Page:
If we consider a person object and think of all the different variations we could expect to create a person object. For instance, how do we deal with married woman? Considering in some cases we may need to take into consideration her maiden name. How do we cater for trans-gender people? It soon becomes clear that there are all manner of rules and variations we need to consider when build a person object. All manner of varying combinations and all sorts of additional properties we will need to include. Rules that may not be easy or convenient to incorporate in object initialisation.

In our first implementation of builder for a fluent interface of the Person class, we implemented the builder with no strings attached. We have not enforced rules for the order of assignment.

The code is simple and easy to understand but it does leave the builder class open to misuse. We can implement the basic expression builder with method chaining in C# .NET.

There are two types of verboseness in the writing of code : that which complicates and that which clarifies

Gary Hall Maclean – Adaptive Code

We’re going to refactor our builder slightly to incorporate a new method `Create` which will accept Firstname and Lastname argument but more importantly we are going to remove the creation of the `Person` class from the constructor and into `Create` method.

It also doesn’t make much sense providing and Id to an object on creation, it is highly likely that a new Id should be created when the object is created. So we’ll also remove the Id parameter from the Builder.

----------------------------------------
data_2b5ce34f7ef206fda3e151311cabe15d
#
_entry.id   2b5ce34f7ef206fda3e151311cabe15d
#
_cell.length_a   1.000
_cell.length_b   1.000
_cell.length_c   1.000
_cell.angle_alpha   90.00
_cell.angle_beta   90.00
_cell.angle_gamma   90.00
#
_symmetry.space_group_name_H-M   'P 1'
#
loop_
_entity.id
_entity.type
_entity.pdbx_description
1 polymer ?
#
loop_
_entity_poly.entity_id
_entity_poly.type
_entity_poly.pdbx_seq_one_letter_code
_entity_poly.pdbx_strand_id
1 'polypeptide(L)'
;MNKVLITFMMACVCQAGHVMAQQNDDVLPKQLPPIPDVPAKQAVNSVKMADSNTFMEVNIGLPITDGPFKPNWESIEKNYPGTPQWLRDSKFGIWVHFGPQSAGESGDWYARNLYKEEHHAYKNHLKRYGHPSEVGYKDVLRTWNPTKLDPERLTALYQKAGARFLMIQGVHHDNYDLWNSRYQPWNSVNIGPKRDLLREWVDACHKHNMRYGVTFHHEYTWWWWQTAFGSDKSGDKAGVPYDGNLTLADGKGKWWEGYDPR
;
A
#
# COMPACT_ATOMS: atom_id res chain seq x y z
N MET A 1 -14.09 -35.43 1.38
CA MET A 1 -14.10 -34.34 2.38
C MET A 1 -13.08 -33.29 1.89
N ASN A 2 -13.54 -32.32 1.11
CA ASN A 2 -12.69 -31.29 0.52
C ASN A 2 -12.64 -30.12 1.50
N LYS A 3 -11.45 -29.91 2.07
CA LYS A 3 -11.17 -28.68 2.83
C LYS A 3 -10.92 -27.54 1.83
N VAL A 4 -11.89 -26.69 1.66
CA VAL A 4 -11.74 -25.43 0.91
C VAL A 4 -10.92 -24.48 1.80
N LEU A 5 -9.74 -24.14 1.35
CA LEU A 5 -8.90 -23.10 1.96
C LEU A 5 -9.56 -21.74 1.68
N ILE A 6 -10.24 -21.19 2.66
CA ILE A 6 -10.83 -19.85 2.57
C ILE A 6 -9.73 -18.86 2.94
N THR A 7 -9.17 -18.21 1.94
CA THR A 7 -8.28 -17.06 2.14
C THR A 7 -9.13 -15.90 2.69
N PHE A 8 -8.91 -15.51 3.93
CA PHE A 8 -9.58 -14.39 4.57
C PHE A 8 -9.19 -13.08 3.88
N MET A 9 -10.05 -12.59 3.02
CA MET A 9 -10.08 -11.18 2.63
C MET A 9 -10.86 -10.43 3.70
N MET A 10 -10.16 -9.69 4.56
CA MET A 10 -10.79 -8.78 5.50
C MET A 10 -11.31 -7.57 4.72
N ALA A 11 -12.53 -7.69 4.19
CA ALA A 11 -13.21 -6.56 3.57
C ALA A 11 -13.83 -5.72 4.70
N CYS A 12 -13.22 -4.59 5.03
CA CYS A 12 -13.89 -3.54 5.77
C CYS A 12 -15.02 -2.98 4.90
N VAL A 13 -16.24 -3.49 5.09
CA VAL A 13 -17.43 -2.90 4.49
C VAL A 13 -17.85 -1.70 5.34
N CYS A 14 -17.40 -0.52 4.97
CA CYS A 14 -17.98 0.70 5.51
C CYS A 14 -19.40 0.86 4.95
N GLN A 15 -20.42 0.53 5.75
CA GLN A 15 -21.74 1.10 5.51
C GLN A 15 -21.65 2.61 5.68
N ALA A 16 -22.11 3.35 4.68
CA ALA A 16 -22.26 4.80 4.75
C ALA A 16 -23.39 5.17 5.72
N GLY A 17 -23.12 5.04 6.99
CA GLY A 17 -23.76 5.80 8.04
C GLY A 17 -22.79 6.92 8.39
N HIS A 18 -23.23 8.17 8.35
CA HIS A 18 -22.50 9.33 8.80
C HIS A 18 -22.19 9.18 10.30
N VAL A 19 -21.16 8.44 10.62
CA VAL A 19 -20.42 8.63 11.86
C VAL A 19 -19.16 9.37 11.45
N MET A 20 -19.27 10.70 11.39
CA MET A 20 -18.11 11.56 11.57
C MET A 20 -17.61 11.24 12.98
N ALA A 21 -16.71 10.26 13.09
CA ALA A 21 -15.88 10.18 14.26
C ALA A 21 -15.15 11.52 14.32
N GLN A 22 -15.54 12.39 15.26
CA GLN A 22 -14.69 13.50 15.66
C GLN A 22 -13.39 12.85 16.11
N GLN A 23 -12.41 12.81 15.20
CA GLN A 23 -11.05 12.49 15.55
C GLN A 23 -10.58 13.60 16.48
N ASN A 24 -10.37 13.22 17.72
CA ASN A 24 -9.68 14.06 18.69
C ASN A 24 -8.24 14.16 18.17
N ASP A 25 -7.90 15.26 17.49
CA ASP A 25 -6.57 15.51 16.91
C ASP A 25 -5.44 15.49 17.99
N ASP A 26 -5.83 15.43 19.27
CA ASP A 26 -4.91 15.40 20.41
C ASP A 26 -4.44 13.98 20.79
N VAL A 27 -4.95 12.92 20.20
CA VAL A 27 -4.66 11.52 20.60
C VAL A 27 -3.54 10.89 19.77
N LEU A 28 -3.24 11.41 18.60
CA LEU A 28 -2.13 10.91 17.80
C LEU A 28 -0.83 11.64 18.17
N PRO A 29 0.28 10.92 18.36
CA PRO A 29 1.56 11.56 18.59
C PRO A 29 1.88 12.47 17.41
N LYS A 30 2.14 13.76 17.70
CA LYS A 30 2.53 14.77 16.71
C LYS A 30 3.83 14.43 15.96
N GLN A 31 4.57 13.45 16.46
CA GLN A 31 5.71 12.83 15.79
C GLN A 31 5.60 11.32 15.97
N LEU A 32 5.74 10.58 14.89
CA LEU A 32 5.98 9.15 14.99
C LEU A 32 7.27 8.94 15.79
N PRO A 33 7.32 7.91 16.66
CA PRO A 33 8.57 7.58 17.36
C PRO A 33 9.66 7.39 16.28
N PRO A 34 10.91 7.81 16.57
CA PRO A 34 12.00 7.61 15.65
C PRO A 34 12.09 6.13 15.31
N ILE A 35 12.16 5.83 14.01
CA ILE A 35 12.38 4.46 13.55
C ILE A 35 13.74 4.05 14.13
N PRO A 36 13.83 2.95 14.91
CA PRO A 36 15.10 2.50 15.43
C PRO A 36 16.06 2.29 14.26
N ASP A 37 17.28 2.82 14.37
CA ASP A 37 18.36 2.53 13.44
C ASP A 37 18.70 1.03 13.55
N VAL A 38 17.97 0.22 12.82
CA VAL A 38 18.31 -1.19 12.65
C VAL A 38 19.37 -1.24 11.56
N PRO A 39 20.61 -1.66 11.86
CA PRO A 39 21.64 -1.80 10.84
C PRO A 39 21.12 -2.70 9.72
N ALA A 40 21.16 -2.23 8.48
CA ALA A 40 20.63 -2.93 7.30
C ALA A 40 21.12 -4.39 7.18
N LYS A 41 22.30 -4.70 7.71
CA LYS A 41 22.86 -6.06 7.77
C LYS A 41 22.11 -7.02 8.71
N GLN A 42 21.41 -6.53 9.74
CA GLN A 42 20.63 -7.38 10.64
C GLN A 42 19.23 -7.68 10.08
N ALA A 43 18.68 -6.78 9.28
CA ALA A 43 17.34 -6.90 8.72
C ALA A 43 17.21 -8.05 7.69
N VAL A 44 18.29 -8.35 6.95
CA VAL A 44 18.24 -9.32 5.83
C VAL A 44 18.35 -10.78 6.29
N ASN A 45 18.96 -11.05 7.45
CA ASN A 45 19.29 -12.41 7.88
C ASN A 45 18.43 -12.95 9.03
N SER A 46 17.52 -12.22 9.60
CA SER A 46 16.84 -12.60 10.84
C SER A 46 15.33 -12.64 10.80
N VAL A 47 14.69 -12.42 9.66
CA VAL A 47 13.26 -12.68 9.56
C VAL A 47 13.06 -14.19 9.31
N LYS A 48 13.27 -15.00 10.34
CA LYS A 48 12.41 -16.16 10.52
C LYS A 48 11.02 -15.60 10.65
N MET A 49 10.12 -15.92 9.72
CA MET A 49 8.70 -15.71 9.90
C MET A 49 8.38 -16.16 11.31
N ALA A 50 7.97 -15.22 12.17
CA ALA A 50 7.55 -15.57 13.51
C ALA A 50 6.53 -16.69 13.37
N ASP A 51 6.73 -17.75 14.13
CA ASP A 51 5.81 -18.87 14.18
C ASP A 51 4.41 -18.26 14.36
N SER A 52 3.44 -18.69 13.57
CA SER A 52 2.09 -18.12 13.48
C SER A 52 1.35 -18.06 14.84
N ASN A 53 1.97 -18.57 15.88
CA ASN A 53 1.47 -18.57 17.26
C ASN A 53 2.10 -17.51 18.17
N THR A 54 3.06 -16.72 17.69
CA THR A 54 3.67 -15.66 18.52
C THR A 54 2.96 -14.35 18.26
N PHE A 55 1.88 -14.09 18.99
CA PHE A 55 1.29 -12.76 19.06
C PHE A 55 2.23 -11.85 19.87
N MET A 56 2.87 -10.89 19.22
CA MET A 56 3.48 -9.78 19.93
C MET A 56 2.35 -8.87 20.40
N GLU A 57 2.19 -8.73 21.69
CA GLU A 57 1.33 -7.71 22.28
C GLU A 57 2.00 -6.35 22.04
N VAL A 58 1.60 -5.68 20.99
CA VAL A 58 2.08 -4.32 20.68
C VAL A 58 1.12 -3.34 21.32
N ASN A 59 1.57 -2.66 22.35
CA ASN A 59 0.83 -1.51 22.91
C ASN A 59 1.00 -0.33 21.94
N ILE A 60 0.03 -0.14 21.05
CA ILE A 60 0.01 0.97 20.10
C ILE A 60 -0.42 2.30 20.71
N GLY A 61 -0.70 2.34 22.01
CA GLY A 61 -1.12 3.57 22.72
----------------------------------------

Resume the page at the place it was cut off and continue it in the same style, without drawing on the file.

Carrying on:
Implementing a fluent interface is a relatively straight-forward task that can be done through the use of method chaining. Method chaining is simply a set of assignment methods that return itself. The result from each method can then call the next assignment method, and so-on.

To guide the user and enforce rules of construction (such as, the Class can only be assigned once, followed by attributes), we utilize progressive interfaces. Where the method would return “this”, we instead return an interface for the next step in line.

For instance, how do we deal with married woman? Considering in some cases we may need to take into consideration her maiden name. How do we cater for trans-gender people? It soon becomes clear that there are all manner of rules and variations we need to consider when build a person object. All manner of varying combinations and all sorts of additional properties we will need to include. Rules that may not be easy or convenient to incorporate in object initialization.